How United went 30 home games unbeaten
Manchester United had a false start under Erik ten Hag, losing his first competitive game as manager to Brighton & Hove Albion.
When another defeat followed, and a heavy one at that, at Brentford, a turnaround was clearly demanded, even if both our opening opponents turned out to be impressive teams who would enjoy fabulous seasons.
Four successive wins soon had us back on course, including memorable victories over Liverpool and Arsenal, and all this came before the start of our 30-match unbeaten home run, our longest streak in this respect since a 40-game spell between September 2016 and December 2017.
The reason for this was the 1-0 reverse to Real Sociedad in the Europa League, a tie not only settled by a debatable penalty for handball against Lisandro Martinez, but also played out in the context of the breaking news of the sad death of Her Majesty The Queen, which appeared to contribute to an unusually subdued atmosphere.
The next time the home crowd got to see the Reds, it was a real slog against Cypriot side Omonia Nicosia, in another European encounter. Just when it looked like Neil Lennon's men had held out for a goalless draw, up popped Scott McTominay with an injury-time winner.
Newcastle United, another side who would also enjoy a fabulous season, did manage to shut out the Reds, with Marcus Rashford close to securing the points at the death, and, at this point, we were still not firing on all cylinders and it would have been difficult to predict embarking on such a wonderful run at the Theatre of Dreams.
Clearer evidence of what was to follow was provided in the 2-0 triumph over Tottenham, thanks to an excellent all-round display, and after Sheriff Tiraspol were rolled over, Rashford's goal defeated West Ham and the floodgates opened a little against Aston Villa in the Carabao Cup.
Despite twice trailing, the 4-2 triumph was a good way of cheering the Old Trafford support before over a month of inaction due to the winter World Cup.
It proved to be successive Carabao Cup outings as we continued on the road to Wembley with the first match back after the Qatar tournament a pre-Christmas defeat of a Burnley side that would run away with the Championship, with Rashford again showing his quality with a stupendous goal.
The England forward and his team-mates were unstoppable on home turf around this time. We scored three times in each of our next four fixtures there with Rashford netting in all of them, including a brace against Charlton Athletic. Yet the biggest test would come on 14 January, when Manchester City headed across town.
Jack Grealish put the Blues in front on the hour mark but a spirited response, in the best traditions of the club, turned the derby on its head. Amid chaotic scenes of celebration, Bruno Fernandes and Rashford beat Ederson twice inside four minutes to truly indicate Ten Hag's side were capable of beating anybody.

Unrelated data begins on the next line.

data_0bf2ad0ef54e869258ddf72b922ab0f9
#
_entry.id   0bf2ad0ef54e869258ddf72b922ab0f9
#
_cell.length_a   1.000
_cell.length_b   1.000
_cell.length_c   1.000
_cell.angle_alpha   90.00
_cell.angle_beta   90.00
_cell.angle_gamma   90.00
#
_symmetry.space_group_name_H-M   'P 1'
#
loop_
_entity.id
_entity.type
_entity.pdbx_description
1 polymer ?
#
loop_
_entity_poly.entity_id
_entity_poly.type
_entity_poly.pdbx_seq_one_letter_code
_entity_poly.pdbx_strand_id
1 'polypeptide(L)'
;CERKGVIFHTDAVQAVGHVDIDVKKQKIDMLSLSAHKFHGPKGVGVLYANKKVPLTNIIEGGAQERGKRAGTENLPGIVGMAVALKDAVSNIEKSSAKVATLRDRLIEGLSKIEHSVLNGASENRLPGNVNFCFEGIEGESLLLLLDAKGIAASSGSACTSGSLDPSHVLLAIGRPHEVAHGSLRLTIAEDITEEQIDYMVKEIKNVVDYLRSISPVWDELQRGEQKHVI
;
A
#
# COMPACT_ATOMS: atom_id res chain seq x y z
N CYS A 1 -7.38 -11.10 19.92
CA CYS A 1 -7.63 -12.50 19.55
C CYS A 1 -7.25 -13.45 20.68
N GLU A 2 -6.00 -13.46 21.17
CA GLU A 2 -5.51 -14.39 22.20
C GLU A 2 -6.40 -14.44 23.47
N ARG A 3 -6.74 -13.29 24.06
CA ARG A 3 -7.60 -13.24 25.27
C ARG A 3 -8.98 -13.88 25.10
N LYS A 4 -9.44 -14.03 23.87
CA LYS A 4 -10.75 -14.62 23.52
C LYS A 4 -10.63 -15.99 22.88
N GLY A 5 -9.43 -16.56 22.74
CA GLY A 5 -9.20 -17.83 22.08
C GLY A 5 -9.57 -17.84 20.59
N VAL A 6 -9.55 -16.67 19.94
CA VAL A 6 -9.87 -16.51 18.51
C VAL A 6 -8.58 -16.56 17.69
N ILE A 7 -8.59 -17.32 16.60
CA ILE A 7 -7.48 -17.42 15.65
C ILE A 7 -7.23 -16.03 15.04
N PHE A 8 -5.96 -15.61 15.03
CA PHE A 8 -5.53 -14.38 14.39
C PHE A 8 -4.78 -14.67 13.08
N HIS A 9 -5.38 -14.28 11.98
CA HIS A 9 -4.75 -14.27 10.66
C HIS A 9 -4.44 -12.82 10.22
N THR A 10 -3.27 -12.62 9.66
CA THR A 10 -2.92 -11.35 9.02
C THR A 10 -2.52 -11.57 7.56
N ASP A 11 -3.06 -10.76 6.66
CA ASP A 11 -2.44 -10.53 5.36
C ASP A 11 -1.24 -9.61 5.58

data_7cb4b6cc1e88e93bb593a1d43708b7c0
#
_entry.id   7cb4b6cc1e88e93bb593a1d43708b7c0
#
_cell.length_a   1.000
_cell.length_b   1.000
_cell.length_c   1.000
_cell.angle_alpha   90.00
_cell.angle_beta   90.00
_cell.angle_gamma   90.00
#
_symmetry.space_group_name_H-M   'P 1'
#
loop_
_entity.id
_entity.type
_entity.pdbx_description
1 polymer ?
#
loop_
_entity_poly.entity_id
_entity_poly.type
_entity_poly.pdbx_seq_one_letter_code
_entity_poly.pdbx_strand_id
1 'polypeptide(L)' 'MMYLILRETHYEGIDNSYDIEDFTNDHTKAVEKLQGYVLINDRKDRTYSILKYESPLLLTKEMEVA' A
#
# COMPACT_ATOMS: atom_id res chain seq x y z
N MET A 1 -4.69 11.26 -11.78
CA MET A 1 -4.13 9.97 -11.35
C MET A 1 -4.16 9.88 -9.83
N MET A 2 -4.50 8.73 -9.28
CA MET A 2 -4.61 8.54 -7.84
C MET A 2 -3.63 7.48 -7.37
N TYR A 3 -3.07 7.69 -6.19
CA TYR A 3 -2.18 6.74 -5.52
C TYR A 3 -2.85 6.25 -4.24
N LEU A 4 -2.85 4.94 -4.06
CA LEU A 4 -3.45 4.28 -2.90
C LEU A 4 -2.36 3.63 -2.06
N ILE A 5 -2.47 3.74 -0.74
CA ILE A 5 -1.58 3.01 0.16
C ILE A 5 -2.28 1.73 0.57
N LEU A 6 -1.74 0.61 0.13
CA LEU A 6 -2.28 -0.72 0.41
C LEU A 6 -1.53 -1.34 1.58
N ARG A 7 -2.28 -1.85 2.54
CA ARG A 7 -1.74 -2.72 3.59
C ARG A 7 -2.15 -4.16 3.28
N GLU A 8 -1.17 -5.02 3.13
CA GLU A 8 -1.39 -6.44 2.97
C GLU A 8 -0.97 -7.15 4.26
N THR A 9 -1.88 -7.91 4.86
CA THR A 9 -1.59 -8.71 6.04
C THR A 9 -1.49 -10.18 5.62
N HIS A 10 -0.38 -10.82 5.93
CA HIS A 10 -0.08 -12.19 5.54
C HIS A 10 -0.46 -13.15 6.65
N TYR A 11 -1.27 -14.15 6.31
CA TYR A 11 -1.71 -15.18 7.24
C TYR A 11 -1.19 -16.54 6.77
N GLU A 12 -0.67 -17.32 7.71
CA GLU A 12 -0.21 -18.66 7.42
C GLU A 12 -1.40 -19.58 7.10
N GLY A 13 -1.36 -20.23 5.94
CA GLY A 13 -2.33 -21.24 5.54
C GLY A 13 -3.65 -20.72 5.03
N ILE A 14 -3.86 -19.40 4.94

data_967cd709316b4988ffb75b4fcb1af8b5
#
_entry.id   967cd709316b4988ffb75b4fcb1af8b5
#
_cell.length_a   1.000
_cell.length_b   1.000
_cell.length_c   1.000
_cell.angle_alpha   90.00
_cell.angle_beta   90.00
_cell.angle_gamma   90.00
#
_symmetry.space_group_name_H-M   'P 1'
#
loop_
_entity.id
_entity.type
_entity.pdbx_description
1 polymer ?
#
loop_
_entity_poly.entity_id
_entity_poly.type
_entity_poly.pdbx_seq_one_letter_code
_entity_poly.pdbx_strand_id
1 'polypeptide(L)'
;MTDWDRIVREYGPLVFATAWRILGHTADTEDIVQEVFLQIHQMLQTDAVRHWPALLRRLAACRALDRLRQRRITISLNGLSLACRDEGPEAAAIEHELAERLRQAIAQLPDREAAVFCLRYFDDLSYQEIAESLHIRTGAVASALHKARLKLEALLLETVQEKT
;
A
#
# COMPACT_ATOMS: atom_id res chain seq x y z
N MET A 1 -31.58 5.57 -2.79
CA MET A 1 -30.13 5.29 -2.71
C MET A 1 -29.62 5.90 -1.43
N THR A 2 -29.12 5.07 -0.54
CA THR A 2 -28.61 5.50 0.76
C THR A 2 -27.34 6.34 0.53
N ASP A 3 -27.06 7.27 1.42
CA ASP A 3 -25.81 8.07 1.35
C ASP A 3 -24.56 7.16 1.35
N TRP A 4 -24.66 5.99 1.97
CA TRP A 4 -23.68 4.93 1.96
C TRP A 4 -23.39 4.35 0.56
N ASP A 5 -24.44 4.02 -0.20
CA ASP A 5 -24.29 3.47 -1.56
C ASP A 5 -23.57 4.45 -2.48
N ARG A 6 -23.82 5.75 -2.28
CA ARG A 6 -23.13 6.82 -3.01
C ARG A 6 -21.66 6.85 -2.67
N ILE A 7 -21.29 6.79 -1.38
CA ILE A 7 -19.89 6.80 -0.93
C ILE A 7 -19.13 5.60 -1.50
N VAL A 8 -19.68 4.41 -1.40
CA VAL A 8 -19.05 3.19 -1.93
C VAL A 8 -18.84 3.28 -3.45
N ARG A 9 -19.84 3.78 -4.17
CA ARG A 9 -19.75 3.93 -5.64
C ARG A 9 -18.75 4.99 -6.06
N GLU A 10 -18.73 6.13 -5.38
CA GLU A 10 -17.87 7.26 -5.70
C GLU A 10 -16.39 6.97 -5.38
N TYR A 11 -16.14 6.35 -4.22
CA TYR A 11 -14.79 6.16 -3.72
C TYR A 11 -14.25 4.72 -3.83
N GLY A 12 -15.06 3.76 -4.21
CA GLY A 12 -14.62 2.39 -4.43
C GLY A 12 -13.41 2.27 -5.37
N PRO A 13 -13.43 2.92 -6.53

Rashford's run of scoring in nine successive home games was ended when he had an effort harshly ruled out against Reading in the Emirates FA Cup, as two-goal Casemiro took centre stage instead.
Leeds United, rather surprisingly, looked best placed to inflict a first defeat since the Real Sociedad game, when leading 2-0 with over an hour gone. Rashford, inevitably, and Jadon Sancho restored parity and, in truth, the Yorkshiremen were probably relieved to clinch a point in the end.
Another magical night at Old Trafford saw Ten Hag's men respond to Robert Lewandowski's penalty by turning things around in the second half of the Europa League play-off. Brazilian duo Fred and Antony found the net and had the famous stadium rocking as we knocked the La Liga champions-elect out to signal a statement of intent ahead of this term's return to the top table of the Champions League.
The proliferation of home cup ties threw up potential banana skins but the charge kept going, even if West Ham United and Fulham both strongly threatened upsets that would kill our eventual journey to both domestic finals. The spirit was undeniable, the unity between fans and players obvious, as the confidence gained from such a long spell of success proved vital.
Sevilla's late comeback, including an injury-time leveller, was probably even more notable for losing Martinez to a season-ending injury, and also his partner Varane, but the ability to grind out key wins when under pressure for a top-four spot should be applauded, as Aston Villa and Wolves were seen off.
It all added up to needing to beat Chelsea to seal a Champions League place and that was done in style. The Blues were 4-0 down and staring down the barrel of a heavy loss until Joao Felix managed some scant late consolation. Satisfyingly, while it was already a case of job done, another comeback, against Fulham, with David De Gea saving a penalty to prevent us going 2-0 down in his final league appearance, rounded the campaign off in the right way and sealed third spot in the table.
It may have been far from a vintage or memorable display against Wolves in the 2023/24 opener, but Raphael Varane's header proved decisive to keep the run going and stretch it into the thirties. Forest may not have the best record against the Reds but they will be dangerous opponents, particularly after our setback of losing at Tottenham last time out.
Yet the fans will be in good voice, and expectant mood once again, with a traditional kick-off time always adding an extra spring in the step. Quite how long we can keep this home form going is anybody's guess but Ten Hag has turned Old Trafford into a fortress again. Long may it continue.